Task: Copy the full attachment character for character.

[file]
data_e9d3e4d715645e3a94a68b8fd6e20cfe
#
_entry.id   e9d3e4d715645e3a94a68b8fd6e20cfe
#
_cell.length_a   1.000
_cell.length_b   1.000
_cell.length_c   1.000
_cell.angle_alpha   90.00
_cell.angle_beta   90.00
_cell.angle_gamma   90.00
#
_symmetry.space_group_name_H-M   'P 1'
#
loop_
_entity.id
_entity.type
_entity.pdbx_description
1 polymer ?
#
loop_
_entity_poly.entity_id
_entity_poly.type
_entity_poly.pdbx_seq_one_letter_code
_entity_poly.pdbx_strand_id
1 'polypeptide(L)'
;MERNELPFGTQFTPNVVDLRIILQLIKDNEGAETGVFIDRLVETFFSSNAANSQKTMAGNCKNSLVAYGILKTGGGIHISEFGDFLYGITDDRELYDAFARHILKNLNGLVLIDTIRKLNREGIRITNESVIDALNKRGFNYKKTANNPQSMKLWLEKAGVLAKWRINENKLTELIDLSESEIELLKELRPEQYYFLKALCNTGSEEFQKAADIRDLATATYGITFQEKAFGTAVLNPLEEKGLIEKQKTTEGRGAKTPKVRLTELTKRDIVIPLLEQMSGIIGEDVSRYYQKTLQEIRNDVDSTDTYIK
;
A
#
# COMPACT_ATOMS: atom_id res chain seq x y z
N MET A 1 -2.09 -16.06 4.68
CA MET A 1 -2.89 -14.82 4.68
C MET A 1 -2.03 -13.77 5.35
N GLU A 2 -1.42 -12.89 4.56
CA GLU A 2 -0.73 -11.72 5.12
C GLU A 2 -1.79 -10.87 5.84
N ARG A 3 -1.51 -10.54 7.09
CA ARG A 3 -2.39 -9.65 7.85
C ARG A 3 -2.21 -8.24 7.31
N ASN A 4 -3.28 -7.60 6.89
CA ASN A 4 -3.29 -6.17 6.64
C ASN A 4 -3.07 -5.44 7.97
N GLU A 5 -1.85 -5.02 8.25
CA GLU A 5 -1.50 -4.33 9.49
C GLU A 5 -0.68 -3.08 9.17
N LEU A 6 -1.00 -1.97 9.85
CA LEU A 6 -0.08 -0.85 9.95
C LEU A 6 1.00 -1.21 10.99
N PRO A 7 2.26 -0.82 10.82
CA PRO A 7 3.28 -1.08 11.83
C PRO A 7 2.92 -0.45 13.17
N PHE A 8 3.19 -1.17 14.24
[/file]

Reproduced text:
data_e9d3e4d715645e3a94a68b8fd6e20cfe
#
_entry.id   e9d3e4d715645e3a94a68b8fd6e20cfe
#
_cell.length_a   1.000
_cell.length_b   1.000
_cell.length_c   1.000
_cell.angle_alpha   90.00
_cell.angle_beta   90.00
_cell.angle_gamma   90.00
#
_symmetry.space_group_name_H-M   'P 1'
#
loop_
_entity.id
_entity.type
_entity.pdbx_description
1 polymer ?
#
loop_
_entity_poly.entity_id
_entity_poly.type
_entity_poly.pdbx_seq_one_letter_code
_entity_poly.pdbx_strand_id
1 'polypeptide(L)'
;MERNELPFGTQFTPNVVDLRIILQLIKDNEGAETGVFIDRLVETFFSSNAANSQKTMAGNCKNSLVAYGILKTGGGIHISEFGDFLYGITDDRELYDAFARHILKNLNGLVLIDTIRKLNREGIRITNESVIDALNKRGFNYKKTANNPQSMKLWLEKAGVLAKWRINENKLTELIDLSESEIELLKELRPEQYYFLKALCNTGSEEFQKAADIRDLATATYGITFQEKAFGTAVLNPLEEKGLIEKQKTTEGRGAKTPKVRLTELTKRDIVIPLLEQMSGIIGEDVSRYYQKTLQEIRNDVDSTDTYIK
;
A
#
# COMPACT_ATOMS: atom_id res chain seq x y z
N MET A 1 -2.09 -16.06 4.68
CA MET A 1 -2.89 -14.82 4.68
C MET A 1 -2.03 -13.77 5.35
N GLU A 2 -1.42 -12.89 4.56
CA GLU A 2 -0.73 -11.72 5.12
C GLU A 2 -1.79 -10.87 5.84
N ARG A 3 -1.51 -10.54 7.09
CA ARG A 3 -2.39 -9.65 7.85
C ARG A 3 -2.21 -8.24 7.31
N ASN A 4 -3.28 -7.60 6.89
CA ASN A 4 -3.29 -6.17 6.64
C ASN A 4 -3.07 -5.44 7.97
N GLU A 5 -1.85 -5.02 8.25
CA GLU A 5 -1.50 -4.33 9.49
C GLU A 5 -0.68 -3.08 9.17
N LEU A 6 -1.00 -1.97 9.85
CA LEU A 6 -0.08 -0.85 9.95
C LEU A 6 1.00 -1.21 10.99
N PRO A 7 2.26 -0.82 10.82
CA PRO A 7 3.28 -1.08 11.83
C PRO A 7 2.92 -0.45 13.17
N PHE A 8 3.19 -1.17 14.24